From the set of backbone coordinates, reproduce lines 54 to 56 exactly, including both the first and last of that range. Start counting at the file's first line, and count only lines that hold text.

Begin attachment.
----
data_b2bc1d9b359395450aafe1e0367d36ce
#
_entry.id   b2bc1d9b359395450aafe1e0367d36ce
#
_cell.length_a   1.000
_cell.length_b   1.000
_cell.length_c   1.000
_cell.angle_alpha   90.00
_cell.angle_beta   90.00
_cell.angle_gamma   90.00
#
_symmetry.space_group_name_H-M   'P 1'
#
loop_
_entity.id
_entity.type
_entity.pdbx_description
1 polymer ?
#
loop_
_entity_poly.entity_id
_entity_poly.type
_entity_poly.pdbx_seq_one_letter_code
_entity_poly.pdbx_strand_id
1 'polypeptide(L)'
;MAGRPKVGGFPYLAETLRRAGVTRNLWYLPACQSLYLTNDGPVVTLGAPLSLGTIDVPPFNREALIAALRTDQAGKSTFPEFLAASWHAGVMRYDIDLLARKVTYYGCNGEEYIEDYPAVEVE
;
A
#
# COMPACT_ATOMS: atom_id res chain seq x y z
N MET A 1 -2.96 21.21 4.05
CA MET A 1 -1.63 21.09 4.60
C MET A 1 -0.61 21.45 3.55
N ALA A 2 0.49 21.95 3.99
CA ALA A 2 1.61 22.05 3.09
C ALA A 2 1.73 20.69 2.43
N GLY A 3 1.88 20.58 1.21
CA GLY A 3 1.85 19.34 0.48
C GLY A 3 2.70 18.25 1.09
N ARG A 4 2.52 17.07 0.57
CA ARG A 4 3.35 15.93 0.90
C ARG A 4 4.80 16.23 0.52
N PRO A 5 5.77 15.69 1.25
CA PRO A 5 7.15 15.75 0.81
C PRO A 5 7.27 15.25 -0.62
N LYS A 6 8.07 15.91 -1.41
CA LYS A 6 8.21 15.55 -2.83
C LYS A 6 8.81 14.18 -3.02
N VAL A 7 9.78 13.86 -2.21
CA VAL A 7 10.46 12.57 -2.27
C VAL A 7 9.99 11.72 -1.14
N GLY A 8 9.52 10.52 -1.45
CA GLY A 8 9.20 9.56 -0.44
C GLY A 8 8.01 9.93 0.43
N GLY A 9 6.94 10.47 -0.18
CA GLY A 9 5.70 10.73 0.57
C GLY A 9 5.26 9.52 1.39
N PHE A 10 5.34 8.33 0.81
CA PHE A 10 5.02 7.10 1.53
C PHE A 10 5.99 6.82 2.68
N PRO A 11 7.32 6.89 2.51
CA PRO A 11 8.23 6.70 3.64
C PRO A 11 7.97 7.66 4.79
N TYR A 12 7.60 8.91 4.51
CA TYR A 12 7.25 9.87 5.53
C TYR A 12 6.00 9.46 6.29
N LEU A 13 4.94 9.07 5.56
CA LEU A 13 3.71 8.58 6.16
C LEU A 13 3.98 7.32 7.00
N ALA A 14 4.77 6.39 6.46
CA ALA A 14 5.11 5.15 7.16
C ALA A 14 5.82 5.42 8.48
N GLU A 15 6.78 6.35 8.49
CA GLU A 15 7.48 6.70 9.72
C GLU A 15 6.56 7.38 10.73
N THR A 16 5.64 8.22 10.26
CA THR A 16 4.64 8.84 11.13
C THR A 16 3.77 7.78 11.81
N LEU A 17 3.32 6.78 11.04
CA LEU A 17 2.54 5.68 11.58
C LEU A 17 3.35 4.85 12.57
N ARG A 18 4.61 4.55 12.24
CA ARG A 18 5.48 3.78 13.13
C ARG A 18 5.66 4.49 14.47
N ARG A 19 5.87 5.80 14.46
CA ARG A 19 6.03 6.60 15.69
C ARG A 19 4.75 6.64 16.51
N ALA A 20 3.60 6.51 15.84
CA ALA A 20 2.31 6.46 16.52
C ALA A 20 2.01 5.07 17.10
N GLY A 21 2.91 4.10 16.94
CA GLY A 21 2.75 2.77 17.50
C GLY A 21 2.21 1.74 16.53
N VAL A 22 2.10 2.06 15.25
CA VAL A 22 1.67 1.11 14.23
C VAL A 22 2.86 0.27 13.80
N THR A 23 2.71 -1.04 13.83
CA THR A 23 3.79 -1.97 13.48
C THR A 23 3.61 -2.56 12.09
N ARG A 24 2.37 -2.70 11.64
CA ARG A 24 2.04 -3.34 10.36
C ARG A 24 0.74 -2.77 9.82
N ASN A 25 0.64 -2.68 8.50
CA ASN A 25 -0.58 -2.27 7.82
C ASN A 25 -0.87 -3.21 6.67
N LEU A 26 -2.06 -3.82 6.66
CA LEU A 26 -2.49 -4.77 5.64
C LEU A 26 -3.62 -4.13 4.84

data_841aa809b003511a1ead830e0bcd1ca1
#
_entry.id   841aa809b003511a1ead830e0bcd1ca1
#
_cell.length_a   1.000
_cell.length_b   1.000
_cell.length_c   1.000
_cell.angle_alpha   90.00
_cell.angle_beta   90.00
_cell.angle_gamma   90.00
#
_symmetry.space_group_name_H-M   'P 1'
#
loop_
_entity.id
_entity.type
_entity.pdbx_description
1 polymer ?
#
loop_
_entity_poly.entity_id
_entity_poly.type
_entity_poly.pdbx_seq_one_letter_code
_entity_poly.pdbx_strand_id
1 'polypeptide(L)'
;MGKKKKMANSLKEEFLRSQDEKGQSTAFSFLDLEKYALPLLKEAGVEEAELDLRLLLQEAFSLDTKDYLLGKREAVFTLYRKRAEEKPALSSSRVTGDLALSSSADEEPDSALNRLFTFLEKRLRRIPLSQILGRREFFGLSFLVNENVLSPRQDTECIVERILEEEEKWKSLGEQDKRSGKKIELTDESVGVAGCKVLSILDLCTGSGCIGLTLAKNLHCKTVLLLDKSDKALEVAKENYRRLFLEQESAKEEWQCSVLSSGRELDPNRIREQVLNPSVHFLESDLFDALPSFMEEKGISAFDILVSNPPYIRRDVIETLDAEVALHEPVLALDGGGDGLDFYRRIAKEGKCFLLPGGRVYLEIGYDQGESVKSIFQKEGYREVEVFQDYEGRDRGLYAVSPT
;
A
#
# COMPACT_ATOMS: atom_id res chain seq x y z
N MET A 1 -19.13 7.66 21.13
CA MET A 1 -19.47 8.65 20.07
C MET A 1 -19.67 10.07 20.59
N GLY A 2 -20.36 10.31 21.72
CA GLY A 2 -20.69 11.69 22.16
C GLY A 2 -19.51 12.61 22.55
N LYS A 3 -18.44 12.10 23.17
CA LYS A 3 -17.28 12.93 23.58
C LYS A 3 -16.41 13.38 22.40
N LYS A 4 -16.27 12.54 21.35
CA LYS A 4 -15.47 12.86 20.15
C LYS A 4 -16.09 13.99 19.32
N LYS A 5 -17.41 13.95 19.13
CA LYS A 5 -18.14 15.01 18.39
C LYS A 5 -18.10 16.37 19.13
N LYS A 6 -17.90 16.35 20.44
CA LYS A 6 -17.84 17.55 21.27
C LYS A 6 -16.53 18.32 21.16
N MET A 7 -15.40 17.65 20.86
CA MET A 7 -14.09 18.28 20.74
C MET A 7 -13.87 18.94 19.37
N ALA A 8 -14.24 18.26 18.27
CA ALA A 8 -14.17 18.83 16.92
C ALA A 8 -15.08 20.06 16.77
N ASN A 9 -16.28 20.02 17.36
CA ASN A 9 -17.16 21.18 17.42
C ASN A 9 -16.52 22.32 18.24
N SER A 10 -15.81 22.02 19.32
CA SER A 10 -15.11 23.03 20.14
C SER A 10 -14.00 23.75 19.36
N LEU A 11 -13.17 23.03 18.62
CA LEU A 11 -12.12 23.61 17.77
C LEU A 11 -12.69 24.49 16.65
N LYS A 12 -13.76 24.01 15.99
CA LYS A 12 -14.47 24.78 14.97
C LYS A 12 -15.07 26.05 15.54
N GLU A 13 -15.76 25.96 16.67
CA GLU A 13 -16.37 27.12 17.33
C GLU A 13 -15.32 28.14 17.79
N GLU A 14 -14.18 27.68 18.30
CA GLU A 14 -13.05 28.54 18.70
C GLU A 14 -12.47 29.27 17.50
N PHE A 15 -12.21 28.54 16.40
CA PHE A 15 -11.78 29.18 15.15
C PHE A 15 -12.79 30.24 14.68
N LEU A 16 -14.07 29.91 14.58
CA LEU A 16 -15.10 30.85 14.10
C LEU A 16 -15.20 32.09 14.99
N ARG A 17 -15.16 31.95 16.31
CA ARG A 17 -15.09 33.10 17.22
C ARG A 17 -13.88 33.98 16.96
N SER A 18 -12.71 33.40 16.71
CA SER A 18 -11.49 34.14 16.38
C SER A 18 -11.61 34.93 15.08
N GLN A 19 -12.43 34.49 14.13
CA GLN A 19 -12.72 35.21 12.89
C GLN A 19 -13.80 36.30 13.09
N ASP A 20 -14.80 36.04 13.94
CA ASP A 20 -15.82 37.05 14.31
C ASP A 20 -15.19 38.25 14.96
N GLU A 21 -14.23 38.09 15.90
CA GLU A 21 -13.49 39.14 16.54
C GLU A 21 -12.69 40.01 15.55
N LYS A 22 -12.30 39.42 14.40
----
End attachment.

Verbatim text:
C GLY A 8 8.01 9.93 0.43
N GLY A 9 6.94 10.47 -0.18
CA GLY A 9 5.70 10.73 0.57